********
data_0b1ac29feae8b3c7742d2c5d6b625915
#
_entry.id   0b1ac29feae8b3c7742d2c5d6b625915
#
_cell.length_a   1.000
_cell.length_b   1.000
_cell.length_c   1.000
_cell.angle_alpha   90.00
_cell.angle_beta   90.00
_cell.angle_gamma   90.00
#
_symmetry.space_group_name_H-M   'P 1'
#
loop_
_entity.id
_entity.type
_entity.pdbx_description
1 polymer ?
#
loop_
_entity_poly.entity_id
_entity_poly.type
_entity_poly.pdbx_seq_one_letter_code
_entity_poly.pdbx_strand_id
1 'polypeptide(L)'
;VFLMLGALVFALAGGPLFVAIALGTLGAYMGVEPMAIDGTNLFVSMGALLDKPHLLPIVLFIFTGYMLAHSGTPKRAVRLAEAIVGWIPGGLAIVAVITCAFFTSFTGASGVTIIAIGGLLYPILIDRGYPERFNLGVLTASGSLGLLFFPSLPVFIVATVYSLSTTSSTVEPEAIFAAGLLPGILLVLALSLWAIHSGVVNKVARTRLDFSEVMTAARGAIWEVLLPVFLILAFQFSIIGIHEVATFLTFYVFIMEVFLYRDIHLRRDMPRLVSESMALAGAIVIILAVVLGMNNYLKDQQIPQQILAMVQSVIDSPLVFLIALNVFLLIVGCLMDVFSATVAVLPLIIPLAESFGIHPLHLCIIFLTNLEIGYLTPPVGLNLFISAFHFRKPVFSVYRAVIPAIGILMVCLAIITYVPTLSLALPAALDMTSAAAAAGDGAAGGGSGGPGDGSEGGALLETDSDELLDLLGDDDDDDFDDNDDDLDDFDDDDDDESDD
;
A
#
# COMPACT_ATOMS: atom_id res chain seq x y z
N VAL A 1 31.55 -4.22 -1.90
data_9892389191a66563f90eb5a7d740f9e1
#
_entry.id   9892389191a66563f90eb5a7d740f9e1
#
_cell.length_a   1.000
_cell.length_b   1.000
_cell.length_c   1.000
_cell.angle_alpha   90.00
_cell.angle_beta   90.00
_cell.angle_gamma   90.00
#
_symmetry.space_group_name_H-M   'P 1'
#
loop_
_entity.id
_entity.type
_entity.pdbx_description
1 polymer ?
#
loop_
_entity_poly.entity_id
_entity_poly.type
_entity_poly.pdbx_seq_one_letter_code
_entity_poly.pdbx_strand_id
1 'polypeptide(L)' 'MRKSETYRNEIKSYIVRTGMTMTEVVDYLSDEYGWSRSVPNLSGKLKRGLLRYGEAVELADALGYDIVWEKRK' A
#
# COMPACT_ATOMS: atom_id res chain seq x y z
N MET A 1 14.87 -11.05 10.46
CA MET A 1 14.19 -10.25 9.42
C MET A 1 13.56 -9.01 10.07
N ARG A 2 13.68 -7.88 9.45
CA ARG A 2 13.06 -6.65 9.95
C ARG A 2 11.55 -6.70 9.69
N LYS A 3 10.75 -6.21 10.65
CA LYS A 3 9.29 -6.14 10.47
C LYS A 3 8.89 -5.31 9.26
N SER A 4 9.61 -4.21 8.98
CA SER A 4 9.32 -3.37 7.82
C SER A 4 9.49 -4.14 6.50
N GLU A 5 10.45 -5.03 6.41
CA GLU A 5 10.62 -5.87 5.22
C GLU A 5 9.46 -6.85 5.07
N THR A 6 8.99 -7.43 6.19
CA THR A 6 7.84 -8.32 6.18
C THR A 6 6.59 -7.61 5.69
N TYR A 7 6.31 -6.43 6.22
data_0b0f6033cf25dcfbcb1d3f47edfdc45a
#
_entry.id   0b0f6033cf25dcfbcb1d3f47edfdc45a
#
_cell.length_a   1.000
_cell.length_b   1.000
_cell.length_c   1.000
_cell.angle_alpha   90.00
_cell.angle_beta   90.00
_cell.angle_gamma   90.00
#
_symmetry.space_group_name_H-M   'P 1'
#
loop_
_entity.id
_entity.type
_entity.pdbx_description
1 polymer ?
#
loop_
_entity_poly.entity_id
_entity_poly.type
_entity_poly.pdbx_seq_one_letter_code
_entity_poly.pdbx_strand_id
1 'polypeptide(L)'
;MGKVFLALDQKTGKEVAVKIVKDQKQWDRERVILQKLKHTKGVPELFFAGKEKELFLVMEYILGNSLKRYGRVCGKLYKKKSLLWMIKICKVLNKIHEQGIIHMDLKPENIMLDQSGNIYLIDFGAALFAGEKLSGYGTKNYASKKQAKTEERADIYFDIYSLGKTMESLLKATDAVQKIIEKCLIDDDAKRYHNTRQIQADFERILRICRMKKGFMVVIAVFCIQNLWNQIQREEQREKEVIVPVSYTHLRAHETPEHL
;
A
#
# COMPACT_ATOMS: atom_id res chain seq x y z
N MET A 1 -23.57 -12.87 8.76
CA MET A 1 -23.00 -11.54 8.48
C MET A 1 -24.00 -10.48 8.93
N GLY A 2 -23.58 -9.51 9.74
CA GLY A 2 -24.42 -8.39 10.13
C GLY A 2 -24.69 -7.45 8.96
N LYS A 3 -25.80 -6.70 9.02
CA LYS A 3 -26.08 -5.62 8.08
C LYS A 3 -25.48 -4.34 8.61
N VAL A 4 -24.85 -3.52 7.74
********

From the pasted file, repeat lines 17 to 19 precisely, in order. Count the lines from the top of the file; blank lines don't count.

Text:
_entity.pdbx_description
1 polymer ?
#